-Selection Map Enhancements. Improves the integration and access to the selection map from the results page and highlights the geography filters being added to improve usability and incorporate feedback from user testing.
-Table View. Provides a persistent table preview that lets users find data faster and allows users to sort the table results by relevancy, table name, and table ID improving the experience.
-Filters. Redesigns the filter selection to improve usability and incorporate feedback from initial user testing.
This webinar demonstration will provide users with a walk-through of platform capabilities from our latest release, and will provide an overview of plans for upcoming features as releases continue throughout 2017.
Ally Burleson-Gibson, Communications, Center for Dissemination Services and Consumer Innovation (CEDSCI), U.S. Census Bureau
Robert Chestnut, Chief, Communications, Center for Enterprise Dissemination Services and Consumer Innovation (CEDSCI), U.S. Census Bureau
In the 21st century data-driven economy, reliance on data and data analytics to improve outcomes has become the driving force behind most decision making across all sectors, including government, business, education, and research. Because government leaders are demanding greater transparency and accountability of their resources in light of tightening federal, state, and local budgets, access to reliable, accurate data is more important than ever.
To encourage data sharing among agencies and researchers within states, the Center for Regional Economic Competitiveness (CREC) launched a two-year State Data Sharing Initiative (SDS Initiative). The SDS Initiative research aims to situate administrative data, and the intra-state sharing of such data, as invaluable resources for enhancing evidence-based policymaking efforts, enabling rigorous policy analysis, and improving program outcomes. This webinar was designed to help launch CREC’s website www.statedatasharing.org and introduce the accompanying research paper: “Strengthening evidence-based policymaking by increasing support for data sharing, Promoting Evidence-Based Policymaking in the States by Sharing Administrative Data.”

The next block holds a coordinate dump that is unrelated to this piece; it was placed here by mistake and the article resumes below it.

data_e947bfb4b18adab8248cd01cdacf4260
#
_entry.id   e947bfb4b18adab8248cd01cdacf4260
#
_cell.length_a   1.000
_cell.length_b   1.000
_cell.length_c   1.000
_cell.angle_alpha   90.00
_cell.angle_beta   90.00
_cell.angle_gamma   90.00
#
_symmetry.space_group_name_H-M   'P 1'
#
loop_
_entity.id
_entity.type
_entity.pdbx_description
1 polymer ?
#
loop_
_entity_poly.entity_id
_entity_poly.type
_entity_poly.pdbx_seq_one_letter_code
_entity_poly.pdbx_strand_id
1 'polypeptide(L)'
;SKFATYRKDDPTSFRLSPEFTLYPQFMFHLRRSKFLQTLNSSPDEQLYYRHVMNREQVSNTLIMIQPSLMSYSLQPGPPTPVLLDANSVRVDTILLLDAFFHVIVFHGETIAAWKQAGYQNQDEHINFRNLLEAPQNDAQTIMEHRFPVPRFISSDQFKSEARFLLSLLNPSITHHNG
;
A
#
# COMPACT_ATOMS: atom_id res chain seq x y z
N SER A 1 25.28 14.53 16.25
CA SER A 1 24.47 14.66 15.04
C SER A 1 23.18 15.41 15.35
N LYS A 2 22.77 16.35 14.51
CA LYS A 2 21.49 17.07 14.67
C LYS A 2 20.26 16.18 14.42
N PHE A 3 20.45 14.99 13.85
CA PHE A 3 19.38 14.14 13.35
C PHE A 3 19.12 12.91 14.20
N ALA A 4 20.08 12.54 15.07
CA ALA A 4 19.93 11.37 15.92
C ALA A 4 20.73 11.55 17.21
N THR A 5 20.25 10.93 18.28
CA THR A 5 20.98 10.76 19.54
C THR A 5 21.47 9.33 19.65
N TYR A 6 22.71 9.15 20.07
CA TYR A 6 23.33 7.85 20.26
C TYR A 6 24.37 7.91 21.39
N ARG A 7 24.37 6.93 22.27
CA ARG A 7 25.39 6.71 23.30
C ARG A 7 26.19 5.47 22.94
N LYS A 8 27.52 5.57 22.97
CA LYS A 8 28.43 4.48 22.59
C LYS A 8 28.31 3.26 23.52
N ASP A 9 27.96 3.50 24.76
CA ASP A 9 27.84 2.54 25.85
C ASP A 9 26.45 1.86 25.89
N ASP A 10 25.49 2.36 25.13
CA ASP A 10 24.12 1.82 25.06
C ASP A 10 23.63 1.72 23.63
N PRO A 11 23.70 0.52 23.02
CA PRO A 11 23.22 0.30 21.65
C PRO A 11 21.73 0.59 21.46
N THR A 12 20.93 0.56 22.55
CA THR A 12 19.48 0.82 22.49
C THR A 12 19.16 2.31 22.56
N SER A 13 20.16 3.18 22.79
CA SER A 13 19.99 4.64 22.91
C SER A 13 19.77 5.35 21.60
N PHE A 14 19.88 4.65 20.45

Marty Romitti, Senior Fellow, Center for Regional Economic Competitiveness
The Census Project, the Association of Public Data Users and the Leadership Conference on Civil and Human Rights are co-sponsoring a webinar to unveil the results of a new national opinion survey on the use of effective messages in support of the 2020 Census and the companion American Community Survey. The polling results are especially relevant in light of the challenging political environment.
Registrants for this webinar will receive advance materials and polling results, including a general population survey as well as samples of African Americans, Asian/Pacific Islanders and Latinos.
- Phil Sparks, Co-Director, Census Project